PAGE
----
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Jeep Grand Cherokee

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Jeep Grand Cherokee 3.1 TD Car Review | 1 November 1999

Driven November 1999

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They came, they saw, they conquered. They went to award dinners and won things. That is pretty much the story of Jeep in the UK. A remarkable tale of success in which cynical British buyers with an in-built and largely justifiable distrust of all things American automotive, were won over by the Cherokee and the Grand Cherokee off-roaders.

Of course the image helped and the marketing. But the product was right too. Well priced, well equipped, just as good off-road as their Japanese and European rivals and much better than most on-road, the Cherokee and the Grand cleaned up on group tests. The only complaints concerned a lack of interior space, surprising for machines built to convey lardy US citizens about.

When the new Grand Cherokee arrived in the UK at Easter, it dutifully continued where the old one had left off, by beating a Land Rover Discovery and a Mercedes-Benz M-class in a TG group test. The only thing missing from its armoury was a diesel engine, which for a big off-roader is a problem.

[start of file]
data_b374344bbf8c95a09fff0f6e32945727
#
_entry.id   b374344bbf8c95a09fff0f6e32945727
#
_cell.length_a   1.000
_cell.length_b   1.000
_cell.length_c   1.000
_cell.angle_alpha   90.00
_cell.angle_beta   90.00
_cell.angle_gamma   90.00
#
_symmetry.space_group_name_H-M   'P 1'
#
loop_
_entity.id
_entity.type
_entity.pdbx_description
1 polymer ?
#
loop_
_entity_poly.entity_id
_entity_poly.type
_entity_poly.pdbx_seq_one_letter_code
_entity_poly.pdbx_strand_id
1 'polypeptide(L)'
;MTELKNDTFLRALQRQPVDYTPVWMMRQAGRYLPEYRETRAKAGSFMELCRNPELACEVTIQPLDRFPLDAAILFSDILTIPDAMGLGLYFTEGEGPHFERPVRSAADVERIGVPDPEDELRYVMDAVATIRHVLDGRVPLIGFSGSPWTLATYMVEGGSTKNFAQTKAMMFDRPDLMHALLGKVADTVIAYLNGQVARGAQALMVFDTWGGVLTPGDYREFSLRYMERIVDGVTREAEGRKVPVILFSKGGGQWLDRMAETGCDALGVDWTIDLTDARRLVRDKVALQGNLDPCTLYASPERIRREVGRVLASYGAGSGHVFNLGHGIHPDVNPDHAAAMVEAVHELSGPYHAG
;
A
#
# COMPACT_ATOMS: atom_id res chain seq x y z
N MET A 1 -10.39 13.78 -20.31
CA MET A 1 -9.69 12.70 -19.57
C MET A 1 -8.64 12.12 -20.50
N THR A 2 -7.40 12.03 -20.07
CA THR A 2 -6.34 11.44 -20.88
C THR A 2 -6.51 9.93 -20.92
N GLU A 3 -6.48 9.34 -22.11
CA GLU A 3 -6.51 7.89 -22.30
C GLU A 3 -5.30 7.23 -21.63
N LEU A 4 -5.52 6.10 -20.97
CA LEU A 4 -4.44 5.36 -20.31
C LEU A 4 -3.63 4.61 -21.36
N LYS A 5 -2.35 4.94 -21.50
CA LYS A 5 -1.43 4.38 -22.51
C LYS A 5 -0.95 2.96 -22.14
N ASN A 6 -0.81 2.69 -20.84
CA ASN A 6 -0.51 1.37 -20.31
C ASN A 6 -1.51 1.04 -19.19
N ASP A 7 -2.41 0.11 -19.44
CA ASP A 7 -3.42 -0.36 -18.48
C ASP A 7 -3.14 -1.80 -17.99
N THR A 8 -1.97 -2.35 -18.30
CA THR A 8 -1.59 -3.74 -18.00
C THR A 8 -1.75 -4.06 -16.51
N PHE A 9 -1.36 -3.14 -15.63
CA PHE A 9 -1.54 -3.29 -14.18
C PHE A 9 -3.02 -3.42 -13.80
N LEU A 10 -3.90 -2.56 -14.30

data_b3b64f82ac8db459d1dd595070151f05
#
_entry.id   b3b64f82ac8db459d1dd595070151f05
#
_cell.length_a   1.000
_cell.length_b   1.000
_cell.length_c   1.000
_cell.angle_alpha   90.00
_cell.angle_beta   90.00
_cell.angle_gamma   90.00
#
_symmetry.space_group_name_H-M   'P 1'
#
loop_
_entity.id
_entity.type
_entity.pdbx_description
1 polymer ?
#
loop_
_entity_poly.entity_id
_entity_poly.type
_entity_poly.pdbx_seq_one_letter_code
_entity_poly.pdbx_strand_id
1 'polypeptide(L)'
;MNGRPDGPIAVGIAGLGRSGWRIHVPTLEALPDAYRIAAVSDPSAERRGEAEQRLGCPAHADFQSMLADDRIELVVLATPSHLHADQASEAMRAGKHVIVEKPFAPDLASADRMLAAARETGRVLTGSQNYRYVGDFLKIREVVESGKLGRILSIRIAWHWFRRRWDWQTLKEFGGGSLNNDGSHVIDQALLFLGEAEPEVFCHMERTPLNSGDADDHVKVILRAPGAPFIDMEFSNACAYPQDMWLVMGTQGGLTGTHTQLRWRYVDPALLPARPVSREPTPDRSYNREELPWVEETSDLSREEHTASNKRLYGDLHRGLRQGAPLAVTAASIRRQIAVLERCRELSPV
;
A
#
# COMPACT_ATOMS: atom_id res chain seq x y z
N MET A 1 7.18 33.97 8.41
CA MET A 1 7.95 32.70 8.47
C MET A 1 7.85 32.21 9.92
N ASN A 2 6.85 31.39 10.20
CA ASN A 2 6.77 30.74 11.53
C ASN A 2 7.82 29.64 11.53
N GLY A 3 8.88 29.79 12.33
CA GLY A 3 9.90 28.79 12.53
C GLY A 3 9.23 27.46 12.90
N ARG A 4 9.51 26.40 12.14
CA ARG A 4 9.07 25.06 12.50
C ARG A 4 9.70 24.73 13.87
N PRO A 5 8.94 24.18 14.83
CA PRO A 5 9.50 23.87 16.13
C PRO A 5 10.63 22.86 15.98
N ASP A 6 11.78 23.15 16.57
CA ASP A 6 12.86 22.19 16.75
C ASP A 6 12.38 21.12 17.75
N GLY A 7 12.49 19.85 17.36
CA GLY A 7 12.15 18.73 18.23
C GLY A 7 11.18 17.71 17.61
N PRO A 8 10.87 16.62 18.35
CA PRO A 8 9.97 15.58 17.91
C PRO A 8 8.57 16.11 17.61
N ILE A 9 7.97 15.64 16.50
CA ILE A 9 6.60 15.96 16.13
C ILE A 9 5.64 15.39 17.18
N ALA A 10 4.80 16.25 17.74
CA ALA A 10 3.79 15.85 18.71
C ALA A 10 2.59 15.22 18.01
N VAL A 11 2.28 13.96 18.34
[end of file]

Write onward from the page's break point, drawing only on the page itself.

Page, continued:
That hole has just been filled with the arrival of a 3.1-litre, five-cylinder turbodiesel. It's built by the Italian company VM Motori and produces 138bhp. The horsepower might not sound that fantastic, nor the 0-60mph time of 13.5seconds, but the torque - the stuff that makes engines good for pulling things - is. With 283lb ft it produces almost as much torque as the 4.7-litre V8. It can tow loads up to 3,500kg, which is one big caravan or two heavily genetically modified pigs.

So what's the new Grand Cherokee turbodiesel like? Well, unless the boys at Chrysler fancy a few beers and a good night out, they really shouldn't buy tickets for the annual, Quiet Diesel Engine Awards dinner. Or, to bring this beating about the bush to an end, the new diesel engine is a bit noisy.

To be fair, the Grand Cherokees we sampled were pre-production units, although it's difficult to see how the racket is going to diminish. The problem doesn't manifest itself at cruising speeds, but floor the accelerator, and while the response of the automatic gearbox is fine, the response of the engine isn't. It's ear piercingly harsh.

OK, so if you buy a diesel off-roader you know you are going to have put up with a certain amount of noise. But where we may have gotten used to Jeep besting the opposition, this time it's way off the pace. Arch rival Land Rover does a much better job with its still newish five-cylinder turbodiesel the TD5, which is quieter, more refined and more economical. The similarly powerful but less torquey Discovery returns 30.1mpg on the official combined mpg cycle, the Grand Cherokee a rather poor 24.1mpg.

In between fuel stops it rides well and although the steering's a bit woolly it handles tidily on-road. It's also got kit to turn any Land Rover owner as green as their wellies; aircon, alloys, leather and CD player all come as standard. So does a three-year/60,000-mile warranty. All that's missing is peace and quiet.

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